Best Articles & Videos about Cities on the internet • Discoverology

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Read the best articles about cities from around the internet, or watch the most insightful urban videos from platforms like Youtube, Vimeo or leading publishers like CityLab, The Atlantic, Vice and many more.

The City Left Behind By China’s Nuclear Ambitions

The City Left Behind By China’s Nuclear Ambitions

Cities, Photos, World

Li Yang grew up in what he thought was a boring town. It was called 404, like the error code, and sat a couple hours from the nearest city, in the sun-beaten Gobi Desert of western China. It was once part of a massive nuclear weapons base in the People’s Republic of China.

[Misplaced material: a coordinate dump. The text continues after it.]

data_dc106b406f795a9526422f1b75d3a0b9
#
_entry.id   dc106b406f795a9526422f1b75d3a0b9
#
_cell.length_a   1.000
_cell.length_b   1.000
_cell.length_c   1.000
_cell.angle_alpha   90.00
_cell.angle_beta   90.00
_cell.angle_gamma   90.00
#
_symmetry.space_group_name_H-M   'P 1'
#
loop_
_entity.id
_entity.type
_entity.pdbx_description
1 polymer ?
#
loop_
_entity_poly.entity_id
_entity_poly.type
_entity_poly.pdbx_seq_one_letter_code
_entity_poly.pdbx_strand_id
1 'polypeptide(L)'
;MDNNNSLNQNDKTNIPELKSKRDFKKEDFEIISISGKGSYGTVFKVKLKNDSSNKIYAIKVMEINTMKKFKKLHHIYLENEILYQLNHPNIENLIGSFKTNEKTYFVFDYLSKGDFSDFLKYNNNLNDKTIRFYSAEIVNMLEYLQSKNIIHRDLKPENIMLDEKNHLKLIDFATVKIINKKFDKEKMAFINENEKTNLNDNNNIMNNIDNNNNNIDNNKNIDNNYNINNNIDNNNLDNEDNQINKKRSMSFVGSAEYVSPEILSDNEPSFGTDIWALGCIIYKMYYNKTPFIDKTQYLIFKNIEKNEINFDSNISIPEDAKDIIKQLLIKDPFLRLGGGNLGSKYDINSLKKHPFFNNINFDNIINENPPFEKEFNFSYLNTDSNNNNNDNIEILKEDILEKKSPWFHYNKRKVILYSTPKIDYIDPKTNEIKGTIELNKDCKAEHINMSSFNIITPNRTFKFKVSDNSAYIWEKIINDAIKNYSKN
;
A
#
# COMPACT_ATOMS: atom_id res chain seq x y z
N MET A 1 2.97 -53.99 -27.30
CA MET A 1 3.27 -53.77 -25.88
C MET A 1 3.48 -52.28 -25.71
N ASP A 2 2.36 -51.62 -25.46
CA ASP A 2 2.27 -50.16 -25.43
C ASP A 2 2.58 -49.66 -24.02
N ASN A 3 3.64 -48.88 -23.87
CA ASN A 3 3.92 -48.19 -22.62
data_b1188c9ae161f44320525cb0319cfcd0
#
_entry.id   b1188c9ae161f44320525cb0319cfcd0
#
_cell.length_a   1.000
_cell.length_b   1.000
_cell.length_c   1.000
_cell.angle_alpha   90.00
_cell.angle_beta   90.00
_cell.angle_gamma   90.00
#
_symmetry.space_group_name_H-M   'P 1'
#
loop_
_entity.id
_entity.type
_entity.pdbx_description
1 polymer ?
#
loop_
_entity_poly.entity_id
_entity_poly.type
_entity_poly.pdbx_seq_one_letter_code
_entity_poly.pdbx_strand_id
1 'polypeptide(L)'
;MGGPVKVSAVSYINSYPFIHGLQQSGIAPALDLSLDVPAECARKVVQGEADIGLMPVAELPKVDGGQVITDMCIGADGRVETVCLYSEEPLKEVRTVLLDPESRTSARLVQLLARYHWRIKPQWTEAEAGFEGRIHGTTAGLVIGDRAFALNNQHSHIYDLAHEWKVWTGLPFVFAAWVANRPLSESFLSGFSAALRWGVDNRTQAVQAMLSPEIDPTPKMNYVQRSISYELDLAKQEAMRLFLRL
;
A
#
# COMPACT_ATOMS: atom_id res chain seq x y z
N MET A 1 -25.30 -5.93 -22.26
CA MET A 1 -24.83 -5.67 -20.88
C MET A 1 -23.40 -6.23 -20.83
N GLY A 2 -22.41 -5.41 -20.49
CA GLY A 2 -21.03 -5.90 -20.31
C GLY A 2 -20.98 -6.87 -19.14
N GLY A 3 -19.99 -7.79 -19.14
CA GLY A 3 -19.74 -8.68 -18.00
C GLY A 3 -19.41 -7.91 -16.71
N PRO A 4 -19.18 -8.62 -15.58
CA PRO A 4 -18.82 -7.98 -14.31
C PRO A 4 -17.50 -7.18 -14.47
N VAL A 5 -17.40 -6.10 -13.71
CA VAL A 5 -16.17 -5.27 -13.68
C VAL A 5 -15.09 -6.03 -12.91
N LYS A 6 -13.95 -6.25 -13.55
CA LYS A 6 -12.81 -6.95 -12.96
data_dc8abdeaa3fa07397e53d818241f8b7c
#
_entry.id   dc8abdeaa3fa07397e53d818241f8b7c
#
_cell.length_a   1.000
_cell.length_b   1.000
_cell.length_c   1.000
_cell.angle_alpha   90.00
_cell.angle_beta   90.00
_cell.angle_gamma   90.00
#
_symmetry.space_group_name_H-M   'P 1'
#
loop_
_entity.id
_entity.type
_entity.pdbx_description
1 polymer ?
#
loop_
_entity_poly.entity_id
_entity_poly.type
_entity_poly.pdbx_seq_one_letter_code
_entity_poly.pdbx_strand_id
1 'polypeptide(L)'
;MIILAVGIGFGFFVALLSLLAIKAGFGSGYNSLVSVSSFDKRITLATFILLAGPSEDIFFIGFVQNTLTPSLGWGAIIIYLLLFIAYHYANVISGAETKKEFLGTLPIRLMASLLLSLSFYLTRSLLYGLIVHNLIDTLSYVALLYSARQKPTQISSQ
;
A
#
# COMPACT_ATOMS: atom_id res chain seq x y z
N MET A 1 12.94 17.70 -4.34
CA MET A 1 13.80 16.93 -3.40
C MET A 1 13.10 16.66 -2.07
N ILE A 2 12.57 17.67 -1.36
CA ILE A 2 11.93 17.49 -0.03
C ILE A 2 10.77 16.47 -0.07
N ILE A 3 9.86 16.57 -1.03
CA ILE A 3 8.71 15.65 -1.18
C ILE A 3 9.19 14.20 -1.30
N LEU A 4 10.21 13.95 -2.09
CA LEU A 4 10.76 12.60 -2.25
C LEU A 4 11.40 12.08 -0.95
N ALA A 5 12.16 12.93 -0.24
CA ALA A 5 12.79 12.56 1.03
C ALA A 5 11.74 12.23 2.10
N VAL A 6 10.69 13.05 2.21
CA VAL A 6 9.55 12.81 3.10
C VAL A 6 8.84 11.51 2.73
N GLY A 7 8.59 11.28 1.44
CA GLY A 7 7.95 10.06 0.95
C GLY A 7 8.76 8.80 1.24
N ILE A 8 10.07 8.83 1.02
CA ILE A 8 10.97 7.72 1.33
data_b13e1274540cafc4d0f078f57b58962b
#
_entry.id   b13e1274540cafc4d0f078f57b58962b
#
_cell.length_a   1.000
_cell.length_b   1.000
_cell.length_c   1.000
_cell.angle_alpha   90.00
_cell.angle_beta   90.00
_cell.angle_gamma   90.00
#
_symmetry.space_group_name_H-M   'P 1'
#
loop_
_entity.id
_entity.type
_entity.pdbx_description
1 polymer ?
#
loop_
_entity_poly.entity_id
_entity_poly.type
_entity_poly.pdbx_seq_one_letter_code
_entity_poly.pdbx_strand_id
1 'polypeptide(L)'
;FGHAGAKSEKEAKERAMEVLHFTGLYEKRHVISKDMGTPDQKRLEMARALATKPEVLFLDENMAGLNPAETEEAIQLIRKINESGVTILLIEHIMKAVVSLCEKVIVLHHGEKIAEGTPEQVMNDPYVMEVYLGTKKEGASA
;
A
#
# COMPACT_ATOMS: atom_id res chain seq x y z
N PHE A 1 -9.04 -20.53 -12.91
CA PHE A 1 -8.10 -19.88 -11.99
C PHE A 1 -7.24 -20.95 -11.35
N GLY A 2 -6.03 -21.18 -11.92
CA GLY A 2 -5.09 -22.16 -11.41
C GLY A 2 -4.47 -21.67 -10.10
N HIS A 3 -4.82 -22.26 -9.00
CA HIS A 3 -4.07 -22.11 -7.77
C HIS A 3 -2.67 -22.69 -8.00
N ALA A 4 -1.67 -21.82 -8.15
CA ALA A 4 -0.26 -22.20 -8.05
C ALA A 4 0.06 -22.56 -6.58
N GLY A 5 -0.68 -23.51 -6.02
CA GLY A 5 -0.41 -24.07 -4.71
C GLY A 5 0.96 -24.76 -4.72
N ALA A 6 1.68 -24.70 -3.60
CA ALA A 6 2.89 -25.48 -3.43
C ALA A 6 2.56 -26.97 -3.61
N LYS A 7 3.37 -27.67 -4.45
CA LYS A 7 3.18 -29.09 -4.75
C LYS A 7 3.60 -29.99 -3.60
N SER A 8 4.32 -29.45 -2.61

The Lost Neighborhood Under New York’s Central Park

The Lost Neighborhood Under New York’s Central Park

Cities, History, Videos

A story that goes back to the 1820s, when that part of New York was largely open countryside. Among them was a predominantly black community. It became known as Seneca Village. And when Irish and German immigrants moved in, it became a rare example at the time of an integrated neighborhood.

Why Ban Dollar Stores?

Why Ban Dollar Stores?

Business, Cities, Health, Politics

Dollar-discount stores get the blame for “food deserts”—neighborhoods without supermarkets. It’s claimed, these stores drive out supermarkets with their low prices and saturate poor neighborhoods with junk food. But are dollar stores really to blame for bad diets?

Davide Bonazzi

Inspiration
Davide Bonazzi
What Happened When Oslo Decided To Make Its Downtown Basically Car-Free?

What Happened When Oslo Decided To Make Its Downtown Basically Car-Free?

Cities